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Wailua/Horners ratings
Quality on a good day: 3.0
Consistency of Surf: 2.0
Difficulty Level: 4.0
Crowds: 2.0

Overall: 3.5

See all 18 ratings

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Surf Report Feed

Wailua/Horners Swell Statistics, April: All Swell – Any Wind

The figure shows the variation of swells directed at Wailua/Horners through a typical April, based on 2640 NWW3 model predictions since 2007 (values every 3 hours). The wave model does not forecast surf and wind right at the coastline so we have chosen the optimum grid node based on what we know about Wailua/Horners. In this particular case the best grid node is 35 km away (22 miles).

The rose diagram describes the distribution of swell directions and swell sizes, while the graph at the bottom shows the same thing without direction information. Five colours illustrate increasing wave sizes. Blue shows the smallest swells, less that 0.5m (1.5 feet) high. These occurred only 42% of the time. Green and yellow illustrate increasing swell sizes and red represents biggest swells greater than >3m (>10ft). In both graphs, the area of any colour is proportional to how often that size swell was forecast.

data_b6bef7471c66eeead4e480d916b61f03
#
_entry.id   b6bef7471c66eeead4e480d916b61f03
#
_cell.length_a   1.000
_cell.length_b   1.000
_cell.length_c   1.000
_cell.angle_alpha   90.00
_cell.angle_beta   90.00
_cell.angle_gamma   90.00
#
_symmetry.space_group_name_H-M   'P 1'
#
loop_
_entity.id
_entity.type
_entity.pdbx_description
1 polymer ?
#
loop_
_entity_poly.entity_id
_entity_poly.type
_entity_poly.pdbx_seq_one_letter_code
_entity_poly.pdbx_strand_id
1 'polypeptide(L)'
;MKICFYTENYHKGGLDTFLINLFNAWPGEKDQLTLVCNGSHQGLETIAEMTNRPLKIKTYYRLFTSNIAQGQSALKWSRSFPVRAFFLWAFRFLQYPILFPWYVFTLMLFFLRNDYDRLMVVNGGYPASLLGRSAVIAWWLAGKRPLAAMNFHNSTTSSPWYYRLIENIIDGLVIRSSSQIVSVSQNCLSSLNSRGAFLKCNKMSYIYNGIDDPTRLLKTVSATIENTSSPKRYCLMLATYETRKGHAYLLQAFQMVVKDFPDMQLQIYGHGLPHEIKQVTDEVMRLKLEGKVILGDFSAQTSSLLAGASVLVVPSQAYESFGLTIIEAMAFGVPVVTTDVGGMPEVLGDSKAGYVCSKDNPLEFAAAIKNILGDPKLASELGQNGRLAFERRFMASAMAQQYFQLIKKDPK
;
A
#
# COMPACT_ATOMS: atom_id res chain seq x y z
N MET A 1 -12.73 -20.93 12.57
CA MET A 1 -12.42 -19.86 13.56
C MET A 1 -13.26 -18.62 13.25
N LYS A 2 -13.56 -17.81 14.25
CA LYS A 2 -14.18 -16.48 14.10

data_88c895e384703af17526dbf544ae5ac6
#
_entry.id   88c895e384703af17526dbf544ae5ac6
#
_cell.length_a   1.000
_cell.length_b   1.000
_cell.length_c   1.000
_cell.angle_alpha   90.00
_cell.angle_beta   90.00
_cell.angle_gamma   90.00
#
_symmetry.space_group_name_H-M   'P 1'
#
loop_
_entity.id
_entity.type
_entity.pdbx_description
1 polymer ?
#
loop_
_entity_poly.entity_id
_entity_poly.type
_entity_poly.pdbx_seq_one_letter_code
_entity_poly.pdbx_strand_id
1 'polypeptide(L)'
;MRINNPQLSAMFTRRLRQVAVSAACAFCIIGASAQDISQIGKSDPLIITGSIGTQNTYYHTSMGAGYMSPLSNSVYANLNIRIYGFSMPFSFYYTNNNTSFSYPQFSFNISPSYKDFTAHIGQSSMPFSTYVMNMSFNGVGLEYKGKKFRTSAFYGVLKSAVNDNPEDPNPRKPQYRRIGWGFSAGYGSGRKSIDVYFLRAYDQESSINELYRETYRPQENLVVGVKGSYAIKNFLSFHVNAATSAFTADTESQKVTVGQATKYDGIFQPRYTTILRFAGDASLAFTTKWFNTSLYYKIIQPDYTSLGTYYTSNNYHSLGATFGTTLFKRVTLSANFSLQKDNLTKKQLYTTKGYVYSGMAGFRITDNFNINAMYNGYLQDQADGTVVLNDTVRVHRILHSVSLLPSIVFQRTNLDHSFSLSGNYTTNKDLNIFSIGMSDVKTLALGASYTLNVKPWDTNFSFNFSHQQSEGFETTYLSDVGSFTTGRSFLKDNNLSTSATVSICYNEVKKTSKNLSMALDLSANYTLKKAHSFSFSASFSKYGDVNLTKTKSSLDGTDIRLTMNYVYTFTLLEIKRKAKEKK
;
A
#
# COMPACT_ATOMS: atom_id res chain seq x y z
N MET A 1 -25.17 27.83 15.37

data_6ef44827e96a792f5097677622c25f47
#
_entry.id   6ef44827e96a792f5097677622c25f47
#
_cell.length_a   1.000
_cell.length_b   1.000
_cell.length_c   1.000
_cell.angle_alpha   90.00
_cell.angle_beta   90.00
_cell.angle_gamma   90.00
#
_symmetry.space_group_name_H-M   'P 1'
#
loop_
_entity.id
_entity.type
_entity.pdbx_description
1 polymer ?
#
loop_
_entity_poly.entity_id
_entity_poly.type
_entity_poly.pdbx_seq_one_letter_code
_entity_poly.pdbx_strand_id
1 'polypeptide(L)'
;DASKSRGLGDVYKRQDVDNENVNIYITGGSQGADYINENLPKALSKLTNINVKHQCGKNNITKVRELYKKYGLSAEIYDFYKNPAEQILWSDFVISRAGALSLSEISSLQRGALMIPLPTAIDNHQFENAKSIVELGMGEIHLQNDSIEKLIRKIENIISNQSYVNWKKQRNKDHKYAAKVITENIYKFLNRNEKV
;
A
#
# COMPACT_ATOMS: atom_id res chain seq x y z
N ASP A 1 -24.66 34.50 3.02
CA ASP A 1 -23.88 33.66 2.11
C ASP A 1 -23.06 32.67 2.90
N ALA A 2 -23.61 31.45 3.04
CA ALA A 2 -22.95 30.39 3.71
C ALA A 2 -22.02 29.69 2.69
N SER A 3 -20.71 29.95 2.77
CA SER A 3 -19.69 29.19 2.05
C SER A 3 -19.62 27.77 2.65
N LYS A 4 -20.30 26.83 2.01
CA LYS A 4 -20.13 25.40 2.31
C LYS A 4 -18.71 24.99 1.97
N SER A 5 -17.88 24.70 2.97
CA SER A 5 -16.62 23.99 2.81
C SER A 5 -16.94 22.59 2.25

The diagram indicates that the prevailing swell direction, shown by the biggest spokes, was N, whereas the the prevailing wind blows from the ENE. Because the wave model grid is offshore, sometimes a strong offshore wind blows largest waves away from Wailua/Horners and away from the coast. We lump these in with the no surf category of the bar chart. To keep it simple we don't show these in the rose graph. Because wind determines whether or not waves are surfable at Wailua/Horners, you can view an alternative image that shows only the swells that were predicted to coincide with glassy or offshore wind conditions. Over an average April, swells large enough to cause good for surfing waves at Wailua/Horners run for about 58% of the time.

IMPORTANT: Beta version feature! Swell heights are open water values from NWW3. There is no attempt to model near-shore effects. Coastal wave heights will generally be less, especially if the break does not have unobstructed exposure to the open ocean.